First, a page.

“If these allegations are substantiated, I will act immediately and appropriately against any such persons”, Prime Minister Browne was quoted as saying in the statement.
The court document notes that in mid- 2015, an employee of the Brazilian company attended a meeting in Miami “with a consular official from Antigua and an intermediary to a high-level government official in Antigua in order to conceal Odebrecht’s corrupt activities.”
It said that the employee “requested that the high-level official refrain from providing to international authorities various banking documents that would reveal illicit payments made by the Division of Structured Operations on behalf of Odebrecht, and agreed to pay four million US dollars to the high-level official to refrain from sending the documents.”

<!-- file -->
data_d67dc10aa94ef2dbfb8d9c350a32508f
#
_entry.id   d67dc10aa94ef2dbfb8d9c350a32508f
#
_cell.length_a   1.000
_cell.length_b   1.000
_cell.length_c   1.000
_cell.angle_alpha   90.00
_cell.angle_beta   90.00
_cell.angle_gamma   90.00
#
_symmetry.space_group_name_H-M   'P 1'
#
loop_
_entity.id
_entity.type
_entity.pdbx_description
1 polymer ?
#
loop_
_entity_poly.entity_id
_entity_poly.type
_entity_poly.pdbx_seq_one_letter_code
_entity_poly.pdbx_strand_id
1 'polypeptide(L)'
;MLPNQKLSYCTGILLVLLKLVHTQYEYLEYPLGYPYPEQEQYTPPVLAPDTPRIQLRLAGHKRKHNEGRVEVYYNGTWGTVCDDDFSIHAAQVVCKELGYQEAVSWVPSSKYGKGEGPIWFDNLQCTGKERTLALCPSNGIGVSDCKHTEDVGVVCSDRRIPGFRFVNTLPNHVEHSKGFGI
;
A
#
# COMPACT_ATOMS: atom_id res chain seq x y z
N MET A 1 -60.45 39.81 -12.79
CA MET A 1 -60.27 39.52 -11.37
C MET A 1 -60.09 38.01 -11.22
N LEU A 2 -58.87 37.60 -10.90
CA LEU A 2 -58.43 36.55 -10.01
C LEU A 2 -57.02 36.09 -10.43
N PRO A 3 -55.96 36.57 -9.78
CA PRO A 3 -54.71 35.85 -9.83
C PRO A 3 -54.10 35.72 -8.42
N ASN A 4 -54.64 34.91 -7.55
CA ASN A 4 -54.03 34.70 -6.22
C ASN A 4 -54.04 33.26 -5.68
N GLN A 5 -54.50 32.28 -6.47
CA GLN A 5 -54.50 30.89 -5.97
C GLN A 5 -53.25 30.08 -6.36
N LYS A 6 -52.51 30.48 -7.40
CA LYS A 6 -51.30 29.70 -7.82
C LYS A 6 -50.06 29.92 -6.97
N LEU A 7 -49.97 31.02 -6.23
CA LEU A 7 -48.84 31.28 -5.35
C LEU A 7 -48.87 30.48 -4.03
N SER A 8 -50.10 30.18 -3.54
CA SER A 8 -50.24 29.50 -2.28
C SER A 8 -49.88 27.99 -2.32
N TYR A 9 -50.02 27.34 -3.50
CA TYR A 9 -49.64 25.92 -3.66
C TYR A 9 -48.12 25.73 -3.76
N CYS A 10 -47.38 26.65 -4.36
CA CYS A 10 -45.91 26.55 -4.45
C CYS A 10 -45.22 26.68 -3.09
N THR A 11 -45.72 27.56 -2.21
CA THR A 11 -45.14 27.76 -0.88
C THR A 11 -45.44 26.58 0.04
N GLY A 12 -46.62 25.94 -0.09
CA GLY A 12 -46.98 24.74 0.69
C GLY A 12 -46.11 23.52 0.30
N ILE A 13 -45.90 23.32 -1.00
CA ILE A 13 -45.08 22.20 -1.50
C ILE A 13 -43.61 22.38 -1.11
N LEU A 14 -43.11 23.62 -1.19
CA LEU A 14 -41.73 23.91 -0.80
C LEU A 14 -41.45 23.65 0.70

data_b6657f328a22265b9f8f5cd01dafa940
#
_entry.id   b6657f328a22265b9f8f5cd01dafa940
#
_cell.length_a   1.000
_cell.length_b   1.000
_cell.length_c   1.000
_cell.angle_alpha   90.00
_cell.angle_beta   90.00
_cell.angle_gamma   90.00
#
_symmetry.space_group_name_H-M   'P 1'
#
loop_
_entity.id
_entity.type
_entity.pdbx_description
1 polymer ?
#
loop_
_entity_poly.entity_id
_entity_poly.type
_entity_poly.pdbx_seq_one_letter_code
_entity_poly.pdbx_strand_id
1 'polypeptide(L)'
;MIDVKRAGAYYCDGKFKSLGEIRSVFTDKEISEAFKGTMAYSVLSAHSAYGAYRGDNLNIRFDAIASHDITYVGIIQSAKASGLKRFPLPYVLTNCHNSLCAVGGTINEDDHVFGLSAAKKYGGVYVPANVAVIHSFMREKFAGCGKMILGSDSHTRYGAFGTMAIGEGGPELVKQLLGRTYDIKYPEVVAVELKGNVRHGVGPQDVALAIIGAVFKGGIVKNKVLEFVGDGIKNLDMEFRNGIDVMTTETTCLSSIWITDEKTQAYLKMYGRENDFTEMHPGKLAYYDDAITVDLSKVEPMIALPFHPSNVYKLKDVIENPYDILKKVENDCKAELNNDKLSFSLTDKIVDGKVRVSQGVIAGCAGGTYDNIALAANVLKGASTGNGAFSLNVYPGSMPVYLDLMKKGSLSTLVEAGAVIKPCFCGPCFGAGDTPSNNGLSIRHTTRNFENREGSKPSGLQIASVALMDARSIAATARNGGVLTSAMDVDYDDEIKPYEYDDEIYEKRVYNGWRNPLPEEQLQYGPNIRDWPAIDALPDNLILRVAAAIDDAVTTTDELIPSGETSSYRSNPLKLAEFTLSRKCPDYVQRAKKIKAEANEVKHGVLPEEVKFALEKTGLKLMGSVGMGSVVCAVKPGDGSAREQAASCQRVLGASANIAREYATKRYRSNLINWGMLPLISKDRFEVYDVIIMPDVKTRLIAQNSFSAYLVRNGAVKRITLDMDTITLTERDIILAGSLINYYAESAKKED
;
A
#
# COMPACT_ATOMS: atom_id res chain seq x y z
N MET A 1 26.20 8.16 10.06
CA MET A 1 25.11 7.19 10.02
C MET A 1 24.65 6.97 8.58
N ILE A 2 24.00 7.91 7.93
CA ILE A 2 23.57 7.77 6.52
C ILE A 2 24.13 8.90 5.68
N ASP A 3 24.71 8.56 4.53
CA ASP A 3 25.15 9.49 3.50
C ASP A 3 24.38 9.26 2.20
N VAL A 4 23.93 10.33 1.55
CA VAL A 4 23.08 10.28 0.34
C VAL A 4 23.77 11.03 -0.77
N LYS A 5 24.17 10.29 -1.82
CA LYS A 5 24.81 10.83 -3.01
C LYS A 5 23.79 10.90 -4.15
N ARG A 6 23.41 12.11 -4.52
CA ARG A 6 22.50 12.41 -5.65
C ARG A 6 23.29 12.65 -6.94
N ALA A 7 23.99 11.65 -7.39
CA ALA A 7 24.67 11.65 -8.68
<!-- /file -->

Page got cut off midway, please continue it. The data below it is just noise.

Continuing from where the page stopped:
The document added that another employee of the Brazilian company “made three payments of one million Euros on behalf of Odebrecht in order to secure the deal. The contemplated fourth payment was never made”.
Browne told reporters that contrary to reports on social media, he has not received any bribes.
In July, the government publicly advised that ONDCP and the Financial Services Regulatory Commission (FSRC) had frozen the accounts of a Brazilian-owned offshore bank that has been in operation since 2006”
In the July 15 statement, the government announced that it had frozen the accounts of a Brazilian-owned offshore bank that has been in operation since 2006.
Last week, Prime Minister Browne announced that the country’s Ambassador to the United States, Ronald Sanders had “advised the US State Department of the steps that were being taken in Antigua”.